Adult 1 Sunday School Class January 26, 2020 I Kings 8:54-61

Theme: People often mark the start of new ventures with special ceremonies or observances because they have high hopes for success. How can we know that what we propose to do will succeed? After dedicating the Temple, Solomon prayed for God’s continued faithfulness toward Israel while calling on his people to renew their commitment to God. The interpretation of the verses are in bold print which follows the original verse in regular print.

I Kings 8:54 “And it was so, that when Solomon had made an end of praying all this prayer and supplication unto the LORD, he arose from before the alter of the lord, from kneeling on his knees with his hands spread up to heaven.”

Just prior to Solomon’s Benediction he prays for God people at the dedication of the Temple which he has built for the Lord. In that prayer preceding our lesson, Solomon provides a narrative of the history of God’s people and the Covenant God made with Abraham, Moses’ Exodus leading the people to the Promised Land, he reiterates the promises that God made to their ancestors and is keeping, and the 10 Commandments that God gave to Moses, and the resting place of the stone tablets residing in the Ark of the Covenant. His Benediction following his prayer, he lifts his arms to God as he rises from his kneeling position. He reminds them of how God has taken care of His people, and in return they are to be obedient to His Word. This raising of His arms to God shows respect toward God and the humility of man.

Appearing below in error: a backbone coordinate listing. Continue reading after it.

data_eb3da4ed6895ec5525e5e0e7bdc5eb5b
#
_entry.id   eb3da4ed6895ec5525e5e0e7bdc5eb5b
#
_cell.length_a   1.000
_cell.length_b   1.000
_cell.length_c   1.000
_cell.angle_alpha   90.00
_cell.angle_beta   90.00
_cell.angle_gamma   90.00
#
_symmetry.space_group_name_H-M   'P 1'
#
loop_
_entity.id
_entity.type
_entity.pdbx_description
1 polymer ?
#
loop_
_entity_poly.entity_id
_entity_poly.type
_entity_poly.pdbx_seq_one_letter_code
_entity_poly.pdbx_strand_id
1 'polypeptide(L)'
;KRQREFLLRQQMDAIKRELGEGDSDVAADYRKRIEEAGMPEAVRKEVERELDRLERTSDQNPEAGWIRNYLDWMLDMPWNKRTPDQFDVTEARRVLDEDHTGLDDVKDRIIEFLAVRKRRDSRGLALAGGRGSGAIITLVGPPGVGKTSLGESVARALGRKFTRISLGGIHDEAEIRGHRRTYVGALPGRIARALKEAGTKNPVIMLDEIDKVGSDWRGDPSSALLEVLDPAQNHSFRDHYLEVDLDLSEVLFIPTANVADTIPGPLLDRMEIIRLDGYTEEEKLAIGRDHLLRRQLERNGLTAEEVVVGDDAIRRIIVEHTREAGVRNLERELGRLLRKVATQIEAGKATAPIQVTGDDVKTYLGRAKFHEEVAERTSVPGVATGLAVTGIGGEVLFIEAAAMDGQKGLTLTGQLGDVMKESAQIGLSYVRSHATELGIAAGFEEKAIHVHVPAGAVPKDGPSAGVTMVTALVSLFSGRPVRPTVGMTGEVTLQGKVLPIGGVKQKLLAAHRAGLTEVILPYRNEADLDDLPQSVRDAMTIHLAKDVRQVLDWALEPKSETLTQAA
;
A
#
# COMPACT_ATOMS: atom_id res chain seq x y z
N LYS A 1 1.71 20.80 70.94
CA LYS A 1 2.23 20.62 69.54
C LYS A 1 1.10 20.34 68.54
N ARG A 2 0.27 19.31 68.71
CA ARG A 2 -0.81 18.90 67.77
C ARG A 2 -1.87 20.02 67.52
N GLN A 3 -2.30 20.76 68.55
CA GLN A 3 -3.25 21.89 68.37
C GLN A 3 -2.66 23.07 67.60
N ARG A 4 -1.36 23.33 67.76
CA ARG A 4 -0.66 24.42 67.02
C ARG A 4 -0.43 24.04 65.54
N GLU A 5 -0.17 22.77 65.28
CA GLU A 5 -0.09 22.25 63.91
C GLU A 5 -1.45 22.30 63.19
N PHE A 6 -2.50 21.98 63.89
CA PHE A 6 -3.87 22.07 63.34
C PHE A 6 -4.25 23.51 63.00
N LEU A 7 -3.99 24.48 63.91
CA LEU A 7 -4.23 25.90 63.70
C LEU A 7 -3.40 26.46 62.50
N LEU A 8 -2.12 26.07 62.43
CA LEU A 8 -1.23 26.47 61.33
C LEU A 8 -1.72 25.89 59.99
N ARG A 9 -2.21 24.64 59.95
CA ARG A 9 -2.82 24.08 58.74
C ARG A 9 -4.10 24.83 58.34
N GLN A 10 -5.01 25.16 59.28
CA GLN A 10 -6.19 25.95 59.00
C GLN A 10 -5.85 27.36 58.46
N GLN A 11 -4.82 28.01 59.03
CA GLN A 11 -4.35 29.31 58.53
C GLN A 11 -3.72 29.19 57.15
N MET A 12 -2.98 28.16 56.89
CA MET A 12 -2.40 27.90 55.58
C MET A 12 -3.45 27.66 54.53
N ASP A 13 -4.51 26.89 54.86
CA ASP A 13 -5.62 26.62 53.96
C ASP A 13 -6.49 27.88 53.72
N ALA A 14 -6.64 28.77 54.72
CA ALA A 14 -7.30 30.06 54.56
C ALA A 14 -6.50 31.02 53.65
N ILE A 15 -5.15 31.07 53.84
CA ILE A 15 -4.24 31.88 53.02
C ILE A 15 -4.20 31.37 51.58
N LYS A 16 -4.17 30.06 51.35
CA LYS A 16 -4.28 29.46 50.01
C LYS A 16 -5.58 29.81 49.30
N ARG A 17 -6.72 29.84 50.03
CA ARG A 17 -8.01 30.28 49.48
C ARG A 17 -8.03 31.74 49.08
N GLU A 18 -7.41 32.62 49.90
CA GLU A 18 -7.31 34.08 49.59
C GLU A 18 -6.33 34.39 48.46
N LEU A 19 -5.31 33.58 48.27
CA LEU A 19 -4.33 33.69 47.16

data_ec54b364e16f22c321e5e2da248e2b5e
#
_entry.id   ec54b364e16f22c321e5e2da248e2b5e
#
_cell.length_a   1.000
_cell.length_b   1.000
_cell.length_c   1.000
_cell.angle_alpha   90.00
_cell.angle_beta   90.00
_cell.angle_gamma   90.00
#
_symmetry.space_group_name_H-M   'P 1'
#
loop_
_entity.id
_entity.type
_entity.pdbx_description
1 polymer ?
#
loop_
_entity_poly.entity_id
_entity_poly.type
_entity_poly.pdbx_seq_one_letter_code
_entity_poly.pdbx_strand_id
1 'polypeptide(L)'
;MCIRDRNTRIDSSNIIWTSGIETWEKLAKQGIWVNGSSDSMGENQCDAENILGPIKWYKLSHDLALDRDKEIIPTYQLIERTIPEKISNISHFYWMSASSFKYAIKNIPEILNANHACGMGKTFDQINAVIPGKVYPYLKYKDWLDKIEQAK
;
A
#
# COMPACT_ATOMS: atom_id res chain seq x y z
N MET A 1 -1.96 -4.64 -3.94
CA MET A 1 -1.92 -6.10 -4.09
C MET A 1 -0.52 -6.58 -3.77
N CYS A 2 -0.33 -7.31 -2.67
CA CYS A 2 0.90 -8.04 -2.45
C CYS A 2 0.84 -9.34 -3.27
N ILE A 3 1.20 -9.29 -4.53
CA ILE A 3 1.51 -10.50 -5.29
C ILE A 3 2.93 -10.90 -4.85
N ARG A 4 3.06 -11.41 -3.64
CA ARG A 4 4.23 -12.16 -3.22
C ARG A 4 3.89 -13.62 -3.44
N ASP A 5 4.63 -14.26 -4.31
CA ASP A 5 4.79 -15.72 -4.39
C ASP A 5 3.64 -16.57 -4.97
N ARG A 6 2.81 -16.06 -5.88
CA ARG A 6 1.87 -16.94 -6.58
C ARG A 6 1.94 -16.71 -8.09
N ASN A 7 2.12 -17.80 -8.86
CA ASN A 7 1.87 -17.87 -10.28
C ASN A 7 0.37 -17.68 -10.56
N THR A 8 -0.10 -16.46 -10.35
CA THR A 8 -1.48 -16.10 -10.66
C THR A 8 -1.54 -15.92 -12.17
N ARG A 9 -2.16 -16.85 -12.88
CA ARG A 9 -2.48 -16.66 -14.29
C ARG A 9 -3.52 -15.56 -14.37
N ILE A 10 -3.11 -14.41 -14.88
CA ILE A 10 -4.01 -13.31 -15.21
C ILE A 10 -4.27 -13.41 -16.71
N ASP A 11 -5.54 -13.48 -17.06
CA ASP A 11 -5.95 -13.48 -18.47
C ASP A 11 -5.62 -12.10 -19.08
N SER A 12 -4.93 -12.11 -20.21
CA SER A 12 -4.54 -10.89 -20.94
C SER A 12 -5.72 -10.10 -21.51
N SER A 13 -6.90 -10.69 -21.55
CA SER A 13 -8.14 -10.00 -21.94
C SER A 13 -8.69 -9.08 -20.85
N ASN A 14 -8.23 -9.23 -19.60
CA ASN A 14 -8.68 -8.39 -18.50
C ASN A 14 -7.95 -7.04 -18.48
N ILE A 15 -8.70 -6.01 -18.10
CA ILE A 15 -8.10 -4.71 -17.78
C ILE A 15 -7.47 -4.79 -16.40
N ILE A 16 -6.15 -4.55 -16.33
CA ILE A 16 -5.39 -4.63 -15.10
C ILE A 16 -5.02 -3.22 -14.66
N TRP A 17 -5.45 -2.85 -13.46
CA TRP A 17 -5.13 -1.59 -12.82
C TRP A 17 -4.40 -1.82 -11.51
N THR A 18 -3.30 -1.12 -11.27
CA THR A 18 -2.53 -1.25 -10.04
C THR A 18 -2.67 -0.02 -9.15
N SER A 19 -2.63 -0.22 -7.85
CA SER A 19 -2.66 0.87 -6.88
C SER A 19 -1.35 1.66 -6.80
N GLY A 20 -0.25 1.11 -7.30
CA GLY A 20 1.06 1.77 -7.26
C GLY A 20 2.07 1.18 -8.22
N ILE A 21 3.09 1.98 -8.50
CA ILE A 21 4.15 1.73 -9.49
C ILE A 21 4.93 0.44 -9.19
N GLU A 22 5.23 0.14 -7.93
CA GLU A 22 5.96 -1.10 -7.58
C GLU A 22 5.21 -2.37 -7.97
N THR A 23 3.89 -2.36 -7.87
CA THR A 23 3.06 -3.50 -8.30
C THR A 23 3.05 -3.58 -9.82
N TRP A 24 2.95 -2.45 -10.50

*v. 55, 56, “And he stood, and blessed all the congregation of Israel with a loud voice, saying, 56. Blessed be the LORD, that hath given rest unto his people Israel, according to all that he promised: there hath not failed one word of all his good promise, which He promised by the hand of Moses his servant.”

Here Solomon praises God for His faithfulness to His promises and has not failed them once. When they possessed Canaan, he promised them rest, which also included a time of peace from their warring neighbors. Under Solomon’s rule they had one of the longest periods of peace with their neighbors.

*v. 57, 58, “The LORD our God be with us, as he was with our fathers: let him not leave us, nor forsake us: 58. That He may incline our hearts unto Him to walk in all His ways, and to keep His commandments, and His statutes, and His judgments, which He commanded our fathers.”

May He do for us what He did for our ancestors, and may He never leave them or forsake them. Solomon prays that God will incline their hearts to Him, and away from idolatry that had infested their land by Solomon marrying foreign women whose religions that they commingled with theirs.

*v. 59, 60, “And let these my words, wherewith I have made supplication before the LORD, be nigh unto the LORD our God day and night, that he maintain the cause of his servant, and the cause of his people Israel at all times, as the matter shall require: 60. That all the people of the earth may know that the LORD is God, and that there is none else.”

Solomon prays for his people and for himself that the Lord does not forget them, and that His people remember what God has done , is doing, and will continue to do through their obedience and faith. He prays that His people will be an example to the world, and that the world will come to know the one true God.

*v. 61, “Let your heart therefore be perfect with the LORD our God, to walk in his statues, and to keep his commandments, as at this day.”

Finally, he prays for His people to be unwavering in their obedience to God; they should lead exemplary lives exhibiting the nature of God for other to see; and to keep His commandments. These are also characteristics of a good Christian today who is steeped in the knowledge and performance of His Word.